And happy was that curious speaker. Broom-staff or poker they bestride,,

Here Virgil 100 has plac'd this passion. And round the parlor love to ride;

What signifies too long quotation ? Till thoughtful father's pious care

In ode and epic, plain the case is, Provides his brood, next Smithfield Fair,

That Love holds one of these two places." With supplemental hobby-horses :

“ Dick, without passion or reflection, And happy be their infant courses!

I'll straight demolish this objection.
Hence for some years they ne'er stand still:

“ First, poeis, all the world agrees, Their legs, you see, direct their will;

Write half to profit, half to please. From opening morn till setting sun,

Matter and figure they produce; Around the fields and woods they run;

For garnish this, and that for use : They frisk, and dance, and leap, and play,

And in the structure of their feasts, Nor heed what Freind or Snape can say.

They seek to feed and please their guests : To her next stage as Alma flies,

But one may balk this good intent, And likes, as I have said, the thighs,

And iake things otherwise than meant. With sympathetic power she warms

Thus, if you dine with my lord-mayor, Their good allies and friends, the arms;

Roast-beef and venison is your fare ; While Betty dances on the green,

Thence you proceed to swan and bustard, And Susan is at stool-ball seen;

And persevere in tart and custard : While John for nine-pins does declare,

But tulip-leaves and lemon-peel And Roger loves to pitch the bar:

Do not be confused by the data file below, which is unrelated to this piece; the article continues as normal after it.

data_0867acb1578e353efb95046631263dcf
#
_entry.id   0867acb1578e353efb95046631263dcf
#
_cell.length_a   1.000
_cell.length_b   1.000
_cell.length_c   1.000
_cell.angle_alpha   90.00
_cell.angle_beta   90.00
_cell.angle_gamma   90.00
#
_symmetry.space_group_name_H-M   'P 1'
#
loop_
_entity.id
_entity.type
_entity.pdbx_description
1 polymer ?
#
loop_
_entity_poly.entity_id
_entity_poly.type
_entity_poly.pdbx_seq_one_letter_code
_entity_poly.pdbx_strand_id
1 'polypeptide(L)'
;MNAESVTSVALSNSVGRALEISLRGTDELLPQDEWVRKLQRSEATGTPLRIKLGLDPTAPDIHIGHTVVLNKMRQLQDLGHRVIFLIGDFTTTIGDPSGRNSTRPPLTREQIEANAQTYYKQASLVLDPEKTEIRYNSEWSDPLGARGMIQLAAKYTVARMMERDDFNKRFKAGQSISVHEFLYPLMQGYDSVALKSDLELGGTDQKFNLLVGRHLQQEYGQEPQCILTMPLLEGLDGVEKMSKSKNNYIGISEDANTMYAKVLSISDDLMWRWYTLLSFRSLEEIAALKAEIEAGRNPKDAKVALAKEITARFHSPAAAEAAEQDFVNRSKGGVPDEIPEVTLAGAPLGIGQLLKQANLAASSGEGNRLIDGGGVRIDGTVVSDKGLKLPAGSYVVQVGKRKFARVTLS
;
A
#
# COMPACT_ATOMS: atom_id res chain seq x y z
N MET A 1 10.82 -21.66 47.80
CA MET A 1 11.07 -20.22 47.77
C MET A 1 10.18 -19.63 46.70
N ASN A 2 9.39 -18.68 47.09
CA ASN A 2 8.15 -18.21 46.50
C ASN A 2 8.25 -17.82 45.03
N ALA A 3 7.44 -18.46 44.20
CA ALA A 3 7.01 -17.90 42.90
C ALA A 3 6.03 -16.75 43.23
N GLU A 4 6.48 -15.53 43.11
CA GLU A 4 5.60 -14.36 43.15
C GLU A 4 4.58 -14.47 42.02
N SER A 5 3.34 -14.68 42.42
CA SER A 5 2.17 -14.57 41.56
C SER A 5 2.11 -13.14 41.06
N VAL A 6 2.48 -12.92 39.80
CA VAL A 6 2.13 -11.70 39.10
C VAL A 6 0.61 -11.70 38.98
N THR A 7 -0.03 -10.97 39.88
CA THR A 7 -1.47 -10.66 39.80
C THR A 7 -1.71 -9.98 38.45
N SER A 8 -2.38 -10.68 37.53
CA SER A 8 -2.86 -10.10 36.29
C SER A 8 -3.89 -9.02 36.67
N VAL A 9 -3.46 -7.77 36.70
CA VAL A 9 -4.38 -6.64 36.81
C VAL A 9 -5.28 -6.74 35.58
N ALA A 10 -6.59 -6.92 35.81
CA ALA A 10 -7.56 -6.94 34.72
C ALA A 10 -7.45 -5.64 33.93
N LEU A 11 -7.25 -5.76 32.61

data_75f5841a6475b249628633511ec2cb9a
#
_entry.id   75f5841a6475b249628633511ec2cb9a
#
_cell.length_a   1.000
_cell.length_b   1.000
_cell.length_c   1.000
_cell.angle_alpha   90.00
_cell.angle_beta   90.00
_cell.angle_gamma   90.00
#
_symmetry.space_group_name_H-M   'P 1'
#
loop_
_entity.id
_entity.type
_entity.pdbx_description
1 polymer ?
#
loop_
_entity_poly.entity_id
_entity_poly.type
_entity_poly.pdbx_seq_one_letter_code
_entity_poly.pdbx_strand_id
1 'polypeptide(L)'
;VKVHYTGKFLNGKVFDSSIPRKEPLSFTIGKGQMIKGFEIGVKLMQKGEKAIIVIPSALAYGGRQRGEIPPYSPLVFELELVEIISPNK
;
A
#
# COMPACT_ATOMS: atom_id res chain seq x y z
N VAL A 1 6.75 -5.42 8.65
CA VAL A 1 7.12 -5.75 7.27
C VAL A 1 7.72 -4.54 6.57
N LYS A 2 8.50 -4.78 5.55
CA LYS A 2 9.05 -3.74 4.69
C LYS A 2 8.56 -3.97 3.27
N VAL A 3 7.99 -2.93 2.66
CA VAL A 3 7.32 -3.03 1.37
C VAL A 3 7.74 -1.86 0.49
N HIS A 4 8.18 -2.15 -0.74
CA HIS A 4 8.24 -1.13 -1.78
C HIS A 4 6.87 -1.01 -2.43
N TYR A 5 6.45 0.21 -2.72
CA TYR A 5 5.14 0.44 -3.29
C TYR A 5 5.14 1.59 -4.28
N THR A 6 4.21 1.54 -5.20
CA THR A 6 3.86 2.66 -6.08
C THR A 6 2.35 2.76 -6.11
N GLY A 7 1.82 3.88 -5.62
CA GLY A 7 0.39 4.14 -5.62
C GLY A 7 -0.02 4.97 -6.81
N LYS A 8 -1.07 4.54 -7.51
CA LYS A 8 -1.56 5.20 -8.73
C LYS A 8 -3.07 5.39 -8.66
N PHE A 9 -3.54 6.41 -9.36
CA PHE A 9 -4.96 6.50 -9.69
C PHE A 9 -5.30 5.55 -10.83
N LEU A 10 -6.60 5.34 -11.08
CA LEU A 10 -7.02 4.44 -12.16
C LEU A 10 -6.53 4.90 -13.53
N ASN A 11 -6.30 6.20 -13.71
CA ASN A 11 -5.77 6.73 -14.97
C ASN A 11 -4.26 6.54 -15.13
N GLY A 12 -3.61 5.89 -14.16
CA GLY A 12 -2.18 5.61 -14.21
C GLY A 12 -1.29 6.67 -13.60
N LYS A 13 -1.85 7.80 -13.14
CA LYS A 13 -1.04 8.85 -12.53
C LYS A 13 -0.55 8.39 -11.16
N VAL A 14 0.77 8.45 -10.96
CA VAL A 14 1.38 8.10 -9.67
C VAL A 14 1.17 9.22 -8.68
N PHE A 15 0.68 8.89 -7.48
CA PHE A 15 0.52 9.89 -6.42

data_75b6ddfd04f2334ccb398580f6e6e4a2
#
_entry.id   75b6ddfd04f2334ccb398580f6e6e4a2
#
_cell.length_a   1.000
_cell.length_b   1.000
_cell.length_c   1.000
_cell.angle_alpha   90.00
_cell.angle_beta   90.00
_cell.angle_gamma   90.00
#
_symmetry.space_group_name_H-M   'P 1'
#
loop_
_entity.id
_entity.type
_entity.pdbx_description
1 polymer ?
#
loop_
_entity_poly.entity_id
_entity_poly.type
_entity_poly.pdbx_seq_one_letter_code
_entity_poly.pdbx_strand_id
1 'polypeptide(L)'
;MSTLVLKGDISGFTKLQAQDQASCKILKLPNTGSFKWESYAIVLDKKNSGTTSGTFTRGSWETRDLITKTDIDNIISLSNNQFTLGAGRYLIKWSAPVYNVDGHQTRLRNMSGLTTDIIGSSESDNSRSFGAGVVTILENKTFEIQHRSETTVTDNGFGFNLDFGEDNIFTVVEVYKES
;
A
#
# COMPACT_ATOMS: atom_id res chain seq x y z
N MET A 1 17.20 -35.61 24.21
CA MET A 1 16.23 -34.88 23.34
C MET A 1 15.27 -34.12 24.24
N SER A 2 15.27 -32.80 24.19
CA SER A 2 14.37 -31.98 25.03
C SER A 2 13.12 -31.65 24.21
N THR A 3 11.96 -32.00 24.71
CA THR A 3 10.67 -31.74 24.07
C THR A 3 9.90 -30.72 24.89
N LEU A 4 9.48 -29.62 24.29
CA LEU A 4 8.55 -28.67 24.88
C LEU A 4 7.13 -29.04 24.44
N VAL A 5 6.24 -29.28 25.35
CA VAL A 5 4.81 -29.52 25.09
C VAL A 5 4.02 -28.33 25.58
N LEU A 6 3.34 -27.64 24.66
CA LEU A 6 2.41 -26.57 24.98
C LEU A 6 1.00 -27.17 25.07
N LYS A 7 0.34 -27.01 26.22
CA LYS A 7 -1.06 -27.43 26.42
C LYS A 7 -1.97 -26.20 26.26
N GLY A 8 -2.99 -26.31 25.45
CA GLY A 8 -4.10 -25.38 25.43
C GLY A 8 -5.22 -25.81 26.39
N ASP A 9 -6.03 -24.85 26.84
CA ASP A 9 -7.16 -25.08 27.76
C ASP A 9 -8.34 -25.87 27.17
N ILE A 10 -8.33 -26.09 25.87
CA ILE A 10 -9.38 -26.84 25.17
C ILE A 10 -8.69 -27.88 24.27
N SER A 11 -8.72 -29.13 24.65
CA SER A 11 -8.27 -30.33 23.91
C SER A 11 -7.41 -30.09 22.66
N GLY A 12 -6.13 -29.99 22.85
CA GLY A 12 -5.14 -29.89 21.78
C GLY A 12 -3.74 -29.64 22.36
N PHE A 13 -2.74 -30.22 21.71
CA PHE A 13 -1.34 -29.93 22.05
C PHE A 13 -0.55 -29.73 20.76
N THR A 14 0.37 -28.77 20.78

Help only to adorn the meal ; Both legs and arms spontaneous move;

And painted Nags, superb and neat,
Which was the thing I meant to prove.

Proclaim you welcome to the treat.
Another motion now she makes :

The man of sense his meat devours,
O, need I name the seat she takes ?

But only smells the peel and flowers;
His thought quite chang'd the stripling finds ; And he must be an idle dreamer,
The sport and

he minds;

Who leaves the pie, and gnaws the streamer. Neglected Tray and

“ That Cupid goes with bow and arrows, And covies Sudden the jocund s unmolesAy.

And Venus keeps her coach and sparrows,

Is all but emblem, to acquaint one, And for the

The son is sharp, the mother wanton. secret grieves.




ler lie,



he leaves,

[ocr errors]
[ocr errors]

His noble negligences teach
What others' toils despair to reach.
He, perfect dancer, climbs the rope,
And balances your fear and hope:
If, after some distinguish'd leap,
He drops his pole, and seems to slip,
Straight gathering all his active strength,
He rises higher half his length.
With wonder you approve his sleight,
And owe your pleasure to your fright:
But like poor Andrew I advance,
False mimic of my master's dance.
Around the cord awhile I sprawl,
And thence, though low, in earnest fall.

“My preface tells you, I digress'd :
He's half absolv'd who has confess'd."

“I like," quoth Dick, “your simile,
And, in return, take two from me.